Outdated payroll system keeps costing Austin

AUSTIN (KXAN) — Austin’s 20th century human resources management and payroll system appears to be the root of thousands of dollars in waste, according to a June audit. And the problem could be larger.

According to a city auditor “special report,” an Austin Energy employee was mistakenly promoted to an overtime-eligible position. The employee earned $6,000 in overtime that was never supposed to be given. The city’s human resources compensation division did not fully review documentation, resulting in the “waste,” the audit states.

Though $6,000 isn’t much compared to Austin’s overall budget, the report hints at a broader issue that could cost millions of dollars to improve.

Austin, a global technology hub, has a city government that still relies on a 1997 payroll and human resources management system. The city’s current system requires significant amounts of paper, according to an internal city report obtained by KXAN, and it also calls for manual data entry that increases the risk of fraud, waste and abuse, the audit states.

Debbie Maynor, an assistant director of Human Resources, said the city’s current system is “cumbersome and difficult to use.” Maynor has only worked with the city for four months. The errors noted in the audit occurred between June 2014 and February 2015. Maynor said the city is looking into purchasing a new overarching “human capital management system” that would automate and streamline many of the processes still done by hand in Austin.

The oversight reported in the audit began at Austin Energy. Austin Energy passed the erroneous paperwork to corporate human resources, and they overlooked the mistake as well, according to the audit.

“Human resources department management recognizes that the Compensation staff, who review and process information, were falling behind on their day-to-day work. Prior to receiving the results of this audit, HRD management had taken steps to address workload, specifically hiring temporary staff to assist with the review of department data,” wrote Dexter Robinson, with Austin Energy, and Maynor, in a letter to the city auditor.

Corporate human resources compensation employees also told auditors they were not fully reviewing all paperwork associated with employee promotions, before approving changes. In addition, auditors found the compensation division did not closely review monthly error reports, which also would have identified the error.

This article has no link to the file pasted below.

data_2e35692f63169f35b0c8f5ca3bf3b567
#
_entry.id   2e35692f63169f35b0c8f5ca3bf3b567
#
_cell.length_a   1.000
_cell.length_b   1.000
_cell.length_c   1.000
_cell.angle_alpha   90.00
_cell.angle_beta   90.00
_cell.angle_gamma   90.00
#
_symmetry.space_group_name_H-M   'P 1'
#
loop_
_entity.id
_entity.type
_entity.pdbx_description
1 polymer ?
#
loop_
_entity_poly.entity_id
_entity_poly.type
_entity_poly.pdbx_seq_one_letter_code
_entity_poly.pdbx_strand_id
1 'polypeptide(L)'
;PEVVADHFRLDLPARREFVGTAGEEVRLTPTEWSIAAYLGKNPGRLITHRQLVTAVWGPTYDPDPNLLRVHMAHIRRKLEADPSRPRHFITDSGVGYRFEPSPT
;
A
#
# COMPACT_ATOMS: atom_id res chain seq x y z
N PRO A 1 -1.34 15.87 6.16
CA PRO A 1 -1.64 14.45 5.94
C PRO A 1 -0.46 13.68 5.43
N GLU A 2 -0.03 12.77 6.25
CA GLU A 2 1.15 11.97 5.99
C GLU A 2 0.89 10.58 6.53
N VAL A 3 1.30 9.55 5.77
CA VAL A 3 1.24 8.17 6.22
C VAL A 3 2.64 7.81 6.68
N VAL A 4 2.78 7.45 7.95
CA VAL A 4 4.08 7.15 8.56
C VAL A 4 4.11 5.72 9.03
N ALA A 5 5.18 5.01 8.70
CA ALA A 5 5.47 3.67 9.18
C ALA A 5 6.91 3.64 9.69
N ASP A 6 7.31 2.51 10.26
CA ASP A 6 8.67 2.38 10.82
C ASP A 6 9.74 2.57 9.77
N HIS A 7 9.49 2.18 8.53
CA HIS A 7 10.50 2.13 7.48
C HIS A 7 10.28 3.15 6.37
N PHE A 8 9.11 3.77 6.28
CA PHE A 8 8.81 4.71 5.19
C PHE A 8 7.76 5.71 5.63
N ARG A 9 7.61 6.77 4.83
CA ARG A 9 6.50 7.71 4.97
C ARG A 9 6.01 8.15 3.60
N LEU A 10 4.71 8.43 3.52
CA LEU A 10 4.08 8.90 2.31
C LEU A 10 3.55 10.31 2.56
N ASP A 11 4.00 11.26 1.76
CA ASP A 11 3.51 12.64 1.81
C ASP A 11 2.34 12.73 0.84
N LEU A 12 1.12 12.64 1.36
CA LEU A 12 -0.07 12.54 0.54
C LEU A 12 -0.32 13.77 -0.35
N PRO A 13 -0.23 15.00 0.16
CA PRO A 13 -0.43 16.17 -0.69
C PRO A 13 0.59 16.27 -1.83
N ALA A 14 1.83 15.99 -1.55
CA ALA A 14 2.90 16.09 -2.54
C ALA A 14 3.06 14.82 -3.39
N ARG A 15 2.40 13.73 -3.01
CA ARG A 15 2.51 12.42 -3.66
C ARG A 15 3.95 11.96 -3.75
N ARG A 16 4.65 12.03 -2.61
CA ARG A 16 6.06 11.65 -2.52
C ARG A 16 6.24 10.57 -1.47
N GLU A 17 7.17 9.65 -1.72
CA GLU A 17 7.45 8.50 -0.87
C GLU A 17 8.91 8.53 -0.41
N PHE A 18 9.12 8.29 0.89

And when auditors checked those monthly error reports themselves, they “noticed records for other employees that could reflect similar errors to the one identified in this report.”

The human resource department has been reviewing individual cases to see if any similar errors were made, but there haven’t been any additional situations found yet that resulted in erroneous awarding of overtime payment, Maynor said.

She added that the city has been working for nearly 30 days to improve the formatting of the error reports, so they can be reviewed more easily. She said staff has been “diligent” in entering data.

Paper-based system

Along with the outdated management system, more than 13,000 city employees fill out paper time sheets that are manually entered into computers, according to the city.

KXAN reported on Austin’s use of the 1997 payroll system called Banner back in January.

Numerous city employees from multiple departments had complained that the city’s use of paper time sheets and manual data entry was outdated and inefficient, according to internal comments obtained by KXAN through the Texas Public Information Act.

In January, city officials told KXAN that a transition to a comprehensive, cloud-based system would be labor intensive and cost millions of dollars.

About four years ago, the city embarked on a pilot program aimed at reducing the amount of paper used by certain classes of employees.

A pilot program communication referencing the use of paper time sheets and manual entry said, “the cash-plus-productivity cost is estimated to be in the hundreds of thousands of dollars.”

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